The Results

So. How’d it work, you ask? Most excellent, if I do say so myself. The recipe – despite the paste problems – is a keeper, and equally employable as a quick weeknight meal (with just a bit of advanced planning/shopping) or a company-worthy entrĂ©e. And the wine lived up to my expectations – paired perfectly with the buttery-crisp fish and the sweet-tang of early-season strawberries. Pinots and Zins tend to be my grapes of choice – I rarely turn to a white unless the meal absolutely demands it. I’ve added Incognito to my small stash of un-oaked Chardonnays for those occasions when white is a requirement.

*Recipe adapted from Seafood Cooking For Dummies®

Curious what those who got their entries in on time did with the theme? Check out Fabulous Favorites Festival Roundup #1 and Roundup #2.

Technorati Tags: Cooking | Recipes | Food Blog Events | Is My Blog Burning | Wine Blogging Wednesday | Eating Locally

May 18, 2006

A farmer's market drive-by

Heading to Rockin' Jokers on a Wednesday evening, we happen to spot a farmers' market that bears investigation.

Because we've got time (and because John knows I'm developing an obsessive love for farmers markets, and because he enjoys them too) we pull into the lot for a look.

Corn on the cob-on-a-stick - if only I hadn't just eaten...

We found an herb farm vendor - I'm going to try to grow rosemary, John's trying his hand at habanero...

And the vegetable discovery of the season -- fava beans (with or without a nice chianti).

Strawberries & balsamic and strauss cream and shortcake... oh my!

"Small Bees" - honey, skin cream, and some of the most beautiful handmade candles I have ever seen.

We WILL be back on an empty stomach!

Cambrian Park Farmers’ Market, San Jose
Located on the corner of Camden & Union Avenues
Wednesdays, from 4:00pm – 8:00pm
May 10th – October 25 (2006 season)

May 17, 2006

Some are born great, some achieve greatness, and some have greatness thrust upon ’em... - Sushi King (Milpitas)

And others escape greatness altogether.

They. just. suck.

John's comment when he tried the spicy tuna roll was that it had to get better from there. Unfortunately, it didn't. The salmon was oily, not buttery. The rice was dry. And we could taste fish through the heavy brine on the saba.

You've seen the plastic sushi displays that commonly adorn Japanese restaurant window displays. Looks good, but tastes -- well -- like plastic.

In retrospect, I think the plastic sushi might have been tastier. And it certainly looks better than some of what we were served.

To be fair to the restaurant, we arrived toward the end of their lunch service. Late enough that the boat/bar was already closed, but the chef would prepare our selections to order. Fine with us. That's generally our modus operandi in boat establishments anyway -- watch the boats full of pretty-if-unsanitary fish circle as entertainment, order fresh from the chef.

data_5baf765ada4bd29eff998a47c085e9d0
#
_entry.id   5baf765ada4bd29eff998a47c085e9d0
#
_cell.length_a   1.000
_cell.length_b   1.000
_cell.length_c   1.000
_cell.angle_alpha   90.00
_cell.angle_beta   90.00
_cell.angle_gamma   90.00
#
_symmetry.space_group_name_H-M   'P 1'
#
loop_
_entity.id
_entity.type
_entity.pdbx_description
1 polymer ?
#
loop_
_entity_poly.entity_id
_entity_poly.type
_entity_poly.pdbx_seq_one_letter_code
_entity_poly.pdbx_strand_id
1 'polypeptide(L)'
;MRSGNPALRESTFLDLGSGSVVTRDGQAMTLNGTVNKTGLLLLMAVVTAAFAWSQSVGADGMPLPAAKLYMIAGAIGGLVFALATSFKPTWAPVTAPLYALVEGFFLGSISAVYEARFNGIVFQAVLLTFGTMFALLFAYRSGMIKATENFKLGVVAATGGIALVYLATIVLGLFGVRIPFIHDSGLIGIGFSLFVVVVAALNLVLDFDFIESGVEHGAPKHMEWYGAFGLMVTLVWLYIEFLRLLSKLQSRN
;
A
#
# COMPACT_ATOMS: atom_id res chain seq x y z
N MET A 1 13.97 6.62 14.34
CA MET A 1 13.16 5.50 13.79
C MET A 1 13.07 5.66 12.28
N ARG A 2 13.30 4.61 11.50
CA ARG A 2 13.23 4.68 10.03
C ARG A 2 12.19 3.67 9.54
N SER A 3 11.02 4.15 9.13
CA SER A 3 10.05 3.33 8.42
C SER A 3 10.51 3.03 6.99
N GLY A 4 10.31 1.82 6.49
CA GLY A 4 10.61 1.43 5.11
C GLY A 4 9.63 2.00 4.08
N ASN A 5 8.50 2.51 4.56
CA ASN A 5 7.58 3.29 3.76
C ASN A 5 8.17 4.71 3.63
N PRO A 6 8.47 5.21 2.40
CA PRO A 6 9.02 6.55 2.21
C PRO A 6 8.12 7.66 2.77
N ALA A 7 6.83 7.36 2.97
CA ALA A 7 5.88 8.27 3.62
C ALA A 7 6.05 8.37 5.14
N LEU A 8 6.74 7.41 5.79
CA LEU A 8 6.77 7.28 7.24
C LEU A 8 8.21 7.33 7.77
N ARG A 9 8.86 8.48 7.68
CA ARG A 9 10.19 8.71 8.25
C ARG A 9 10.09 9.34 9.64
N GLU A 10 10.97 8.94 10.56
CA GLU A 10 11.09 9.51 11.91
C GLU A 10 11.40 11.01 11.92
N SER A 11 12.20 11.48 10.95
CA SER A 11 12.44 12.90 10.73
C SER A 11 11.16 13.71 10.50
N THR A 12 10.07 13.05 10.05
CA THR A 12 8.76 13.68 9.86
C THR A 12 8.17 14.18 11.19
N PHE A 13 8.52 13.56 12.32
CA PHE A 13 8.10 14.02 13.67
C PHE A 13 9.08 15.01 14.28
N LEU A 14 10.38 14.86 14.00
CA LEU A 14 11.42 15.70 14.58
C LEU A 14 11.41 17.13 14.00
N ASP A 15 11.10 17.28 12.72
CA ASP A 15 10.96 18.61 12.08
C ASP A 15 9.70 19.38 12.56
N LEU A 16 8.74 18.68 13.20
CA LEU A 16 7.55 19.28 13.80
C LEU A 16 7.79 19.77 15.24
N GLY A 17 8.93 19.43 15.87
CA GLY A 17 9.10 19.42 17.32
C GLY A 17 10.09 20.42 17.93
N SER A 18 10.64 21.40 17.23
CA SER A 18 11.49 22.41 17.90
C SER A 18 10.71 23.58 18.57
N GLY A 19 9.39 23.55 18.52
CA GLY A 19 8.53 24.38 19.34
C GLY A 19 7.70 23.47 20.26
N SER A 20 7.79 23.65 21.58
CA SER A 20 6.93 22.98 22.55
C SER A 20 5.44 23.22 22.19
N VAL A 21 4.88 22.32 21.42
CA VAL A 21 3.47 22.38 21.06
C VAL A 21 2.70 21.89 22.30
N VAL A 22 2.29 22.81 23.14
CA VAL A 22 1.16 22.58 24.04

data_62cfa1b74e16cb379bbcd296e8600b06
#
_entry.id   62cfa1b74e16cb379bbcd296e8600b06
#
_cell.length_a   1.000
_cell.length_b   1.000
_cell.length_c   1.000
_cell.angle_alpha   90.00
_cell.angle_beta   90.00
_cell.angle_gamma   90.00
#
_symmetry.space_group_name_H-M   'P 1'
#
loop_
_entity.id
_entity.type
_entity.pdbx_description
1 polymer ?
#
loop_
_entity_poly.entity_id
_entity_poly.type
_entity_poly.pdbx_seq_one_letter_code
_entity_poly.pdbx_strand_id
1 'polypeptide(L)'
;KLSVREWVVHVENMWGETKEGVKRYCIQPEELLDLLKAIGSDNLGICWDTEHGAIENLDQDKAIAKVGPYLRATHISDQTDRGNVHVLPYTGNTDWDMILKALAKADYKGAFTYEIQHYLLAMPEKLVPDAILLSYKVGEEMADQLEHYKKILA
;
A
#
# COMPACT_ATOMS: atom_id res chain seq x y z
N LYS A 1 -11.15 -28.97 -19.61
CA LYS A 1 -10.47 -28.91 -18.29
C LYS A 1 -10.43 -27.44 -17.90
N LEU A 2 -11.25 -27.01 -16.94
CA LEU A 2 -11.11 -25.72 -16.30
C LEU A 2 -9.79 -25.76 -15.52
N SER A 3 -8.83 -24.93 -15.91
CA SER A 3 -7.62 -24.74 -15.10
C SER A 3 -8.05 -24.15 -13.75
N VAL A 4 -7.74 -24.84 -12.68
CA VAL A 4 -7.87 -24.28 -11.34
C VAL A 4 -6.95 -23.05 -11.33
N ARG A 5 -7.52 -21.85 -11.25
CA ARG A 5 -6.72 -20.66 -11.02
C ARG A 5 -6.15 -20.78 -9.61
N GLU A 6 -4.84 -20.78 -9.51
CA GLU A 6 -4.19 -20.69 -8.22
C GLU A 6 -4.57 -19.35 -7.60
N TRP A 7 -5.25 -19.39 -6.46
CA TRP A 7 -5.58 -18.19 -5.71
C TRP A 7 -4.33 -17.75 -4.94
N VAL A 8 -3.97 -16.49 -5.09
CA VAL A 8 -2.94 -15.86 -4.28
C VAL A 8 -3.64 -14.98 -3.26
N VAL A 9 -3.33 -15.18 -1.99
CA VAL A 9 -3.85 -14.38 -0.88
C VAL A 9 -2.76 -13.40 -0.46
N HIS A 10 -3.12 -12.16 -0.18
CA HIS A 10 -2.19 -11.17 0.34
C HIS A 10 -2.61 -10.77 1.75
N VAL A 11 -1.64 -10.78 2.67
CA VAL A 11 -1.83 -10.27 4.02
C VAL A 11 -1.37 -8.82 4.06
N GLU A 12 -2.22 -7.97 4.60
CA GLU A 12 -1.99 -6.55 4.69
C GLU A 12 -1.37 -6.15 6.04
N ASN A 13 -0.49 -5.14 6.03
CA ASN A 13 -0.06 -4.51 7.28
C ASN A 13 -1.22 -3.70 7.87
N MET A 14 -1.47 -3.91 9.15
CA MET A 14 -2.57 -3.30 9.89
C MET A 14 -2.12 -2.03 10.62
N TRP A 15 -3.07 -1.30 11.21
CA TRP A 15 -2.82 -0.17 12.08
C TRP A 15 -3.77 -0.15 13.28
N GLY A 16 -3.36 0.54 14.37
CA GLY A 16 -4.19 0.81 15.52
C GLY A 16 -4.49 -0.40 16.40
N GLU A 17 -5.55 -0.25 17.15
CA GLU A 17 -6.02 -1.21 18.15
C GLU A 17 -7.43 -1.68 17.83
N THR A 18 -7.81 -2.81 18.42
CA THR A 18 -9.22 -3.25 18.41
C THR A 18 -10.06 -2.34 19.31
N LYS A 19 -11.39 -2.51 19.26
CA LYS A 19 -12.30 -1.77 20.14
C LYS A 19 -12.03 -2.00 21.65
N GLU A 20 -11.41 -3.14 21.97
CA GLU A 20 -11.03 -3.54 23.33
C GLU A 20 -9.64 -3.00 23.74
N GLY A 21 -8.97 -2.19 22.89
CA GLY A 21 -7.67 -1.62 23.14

In the end, Sushi King wasn't bad. Where bad is defined as resulting in food poisoning. But it wasn't good. And it certainly fell far short of great.

Sushi King
74 Ranch Dr, Milpitas

May 14, 2006

Exploring the Pleasant Hill Farmers Market

Sense memories. They fascinate me for the wide range of emotions they invoke, for those parts of the past they bring momentarily and vividly into the present.

The scent of fresh-baked bread transports me back to early mornings in my grandmother's kitchen: bare feet on the linoleum floor, ice-cold orange juice and a slice of bread still warm from the oven, butter oozing into its crevices.

The crisp feel of a blank, neatly lined sheet of composition paper reminds me of all I loved about back-to-school: those first few days where the newness of the coming year still held an aura of promise and of mystery, where (at least in my head) anything was possible.

Bare feet on warm asphalt brings back memories of long summer days: swimming, summer camp, sun-tanning, wherever the muse took us, and the lazy summer evenings of BBQ and back-porch conversations that followed.

And the taste of spring's first sun-sweetened cherries reminds me of the carefree days of my childhood; the cherry tree that stood proudly in our back yard served as the stage for many memories-in-the-making. Its blossoms indicated the rain was really gone and spring and then summer were on the way. Its branches supported a tire swing providing hours of entertainment -- and me, when I climbed among them to disappear from the world for a bit. Its trunk served alternately as a 'backstop' during kickball games and as 'home base' when playing hide-and-seek. And the fruit -- the fruit was glorious. Too young to know or care their variety, I loved them for what they were: first tart, then sweet, quintessentially red.